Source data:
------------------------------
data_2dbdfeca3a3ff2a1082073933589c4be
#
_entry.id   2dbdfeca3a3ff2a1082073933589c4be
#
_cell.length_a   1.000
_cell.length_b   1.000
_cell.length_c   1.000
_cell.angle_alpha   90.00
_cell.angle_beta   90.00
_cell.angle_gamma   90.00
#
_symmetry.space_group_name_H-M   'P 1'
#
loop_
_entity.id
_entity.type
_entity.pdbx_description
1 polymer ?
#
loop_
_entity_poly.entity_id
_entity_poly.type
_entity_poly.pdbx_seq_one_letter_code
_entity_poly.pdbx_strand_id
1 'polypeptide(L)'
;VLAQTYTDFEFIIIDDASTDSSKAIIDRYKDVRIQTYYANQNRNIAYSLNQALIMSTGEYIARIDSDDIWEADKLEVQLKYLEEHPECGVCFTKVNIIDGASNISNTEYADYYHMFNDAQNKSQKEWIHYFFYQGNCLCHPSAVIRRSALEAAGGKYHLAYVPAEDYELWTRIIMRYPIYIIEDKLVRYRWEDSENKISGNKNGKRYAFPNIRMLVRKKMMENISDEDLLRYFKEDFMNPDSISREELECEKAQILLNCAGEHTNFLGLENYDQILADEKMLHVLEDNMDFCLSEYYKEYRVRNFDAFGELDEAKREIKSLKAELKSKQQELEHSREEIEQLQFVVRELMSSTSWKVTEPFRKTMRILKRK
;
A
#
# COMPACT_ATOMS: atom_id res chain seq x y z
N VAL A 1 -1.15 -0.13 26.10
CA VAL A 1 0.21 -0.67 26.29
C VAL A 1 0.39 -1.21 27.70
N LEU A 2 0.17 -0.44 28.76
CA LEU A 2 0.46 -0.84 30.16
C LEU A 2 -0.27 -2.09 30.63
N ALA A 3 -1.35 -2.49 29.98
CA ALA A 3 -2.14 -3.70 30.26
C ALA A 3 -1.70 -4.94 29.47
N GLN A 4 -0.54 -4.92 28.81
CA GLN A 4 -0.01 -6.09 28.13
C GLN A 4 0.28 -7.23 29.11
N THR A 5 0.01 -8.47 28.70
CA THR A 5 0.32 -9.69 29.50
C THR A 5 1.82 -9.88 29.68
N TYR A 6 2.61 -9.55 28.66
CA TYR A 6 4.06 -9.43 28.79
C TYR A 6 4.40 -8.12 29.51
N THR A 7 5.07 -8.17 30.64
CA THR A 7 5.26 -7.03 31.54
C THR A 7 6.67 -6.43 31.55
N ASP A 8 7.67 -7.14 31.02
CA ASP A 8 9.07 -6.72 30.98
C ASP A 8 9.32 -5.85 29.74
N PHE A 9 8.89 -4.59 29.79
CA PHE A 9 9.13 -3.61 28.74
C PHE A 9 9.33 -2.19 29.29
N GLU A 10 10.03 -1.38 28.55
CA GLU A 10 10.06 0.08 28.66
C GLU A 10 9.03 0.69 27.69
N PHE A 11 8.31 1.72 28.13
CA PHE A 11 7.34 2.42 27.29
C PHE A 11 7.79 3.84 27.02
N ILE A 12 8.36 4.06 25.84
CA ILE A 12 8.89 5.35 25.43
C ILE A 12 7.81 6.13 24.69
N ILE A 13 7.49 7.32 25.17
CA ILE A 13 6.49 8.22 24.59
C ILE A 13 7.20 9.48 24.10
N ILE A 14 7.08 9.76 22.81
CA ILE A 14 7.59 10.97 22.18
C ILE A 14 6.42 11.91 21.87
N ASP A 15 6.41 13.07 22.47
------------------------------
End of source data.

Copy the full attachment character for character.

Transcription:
data_2dbdfeca3a3ff2a1082073933589c4be
#
_entry.id   2dbdfeca3a3ff2a1082073933589c4be
#
_cell.length_a   1.000
_cell.length_b   1.000
_cell.length_c   1.000
_cell.angle_alpha   90.00
_cell.angle_beta   90.00
_cell.angle_gamma   90.00
#
_symmetry.space_group_name_H-M   'P 1'
#
loop_
_entity.id
_entity.type
_entity.pdbx_description
1 polymer ?
#
loop_
_entity_poly.entity_id
_entity_poly.type
_entity_poly.pdbx_seq_one_letter_code
_entity_poly.pdbx_strand_id
1 'polypeptide(L)'
;VLAQTYTDFEFIIIDDASTDSSKAIIDRYKDVRIQTYYANQNRNIAYSLNQALIMSTGEYIARIDSDDIWEADKLEVQLKYLEEHPECGVCFTKVNIIDGASNISNTEYADYYHMFNDAQNKSQKEWIHYFFYQGNCLCHPSAVIRRSALEAAGGKYHLAYVPAEDYELWTRIIMRYPIYIIEDKLVRYRWEDSENKISGNKNGKRYAFPNIRMLVRKKMMENISDEDLLRYFKEDFMNPDSISREELECEKAQILLNCAGEHTNFLGLENYDQILADEKMLHVLEDNMDFCLSEYYKEYRVRNFDAFGELDEAKREIKSLKAELKSKQQELEHSREEIEQLQFVVRELMSSTSWKVTEPFRKTMRILKRK
;
A
#
# COMPACT_ATOMS: atom_id res chain seq x y z
N VAL A 1 -1.15 -0.13 26.10
CA VAL A 1 0.21 -0.67 26.29
C VAL A 1 0.39 -1.21 27.70
N LEU A 2 0.17 -0.44 28.76
CA LEU A 2 0.46 -0.84 30.16
C LEU A 2 -0.27 -2.09 30.63
N ALA A 3 -1.35 -2.49 29.98
CA ALA A 3 -2.14 -3.70 30.26
C ALA A 3 -1.70 -4.94 29.47
N GLN A 4 -0.54 -4.92 28.81
CA GLN A 4 -0.01 -6.09 28.13
C GLN A 4 0.28 -7.23 29.11
N THR A 5 0.01 -8.47 28.70
CA THR A 5 0.32 -9.69 29.50
C THR A 5 1.82 -9.88 29.68
N TYR A 6 2.61 -9.55 28.66
CA TYR A 6 4.06 -9.43 28.79
C TYR A 6 4.40 -8.12 29.51
N THR A 7 5.07 -8.17 30.64
CA THR A 7 5.26 -7.03 31.54
C THR A 7 6.67 -6.43 31.55
N ASP A 8 7.67 -7.14 31.02
CA ASP A 8 9.07 -6.72 30.98
C ASP A 8 9.32 -5.85 29.74
N PHE A 9 8.89 -4.59 29.79
CA PHE A 9 9.13 -3.61 28.74
C PHE A 9 9.33 -2.19 29.29
N GLU A 10 10.03 -1.38 28.55
CA GLU A 10 10.06 0.08 28.66
C GLU A 10 9.03 0.69 27.69
N PHE A 11 8.31 1.72 28.13
CA PHE A 11 7.34 2.42 27.29
C PHE A 11 7.79 3.84 27.02
N ILE A 12 8.36 4.06 25.84
CA ILE A 12 8.89 5.35 25.43
C ILE A 12 7.81 6.13 24.69
N ILE A 13 7.49 7.32 25.17
CA ILE A 13 6.49 8.22 24.59
C ILE A 13 7.20 9.48 24.10
N ILE A 14 7.08 9.76 22.81
CA ILE A 14 7.59 10.97 22.18
C ILE A 14 6.42 11.91 21.87
N ASP A 15 6.41 13.07 22.47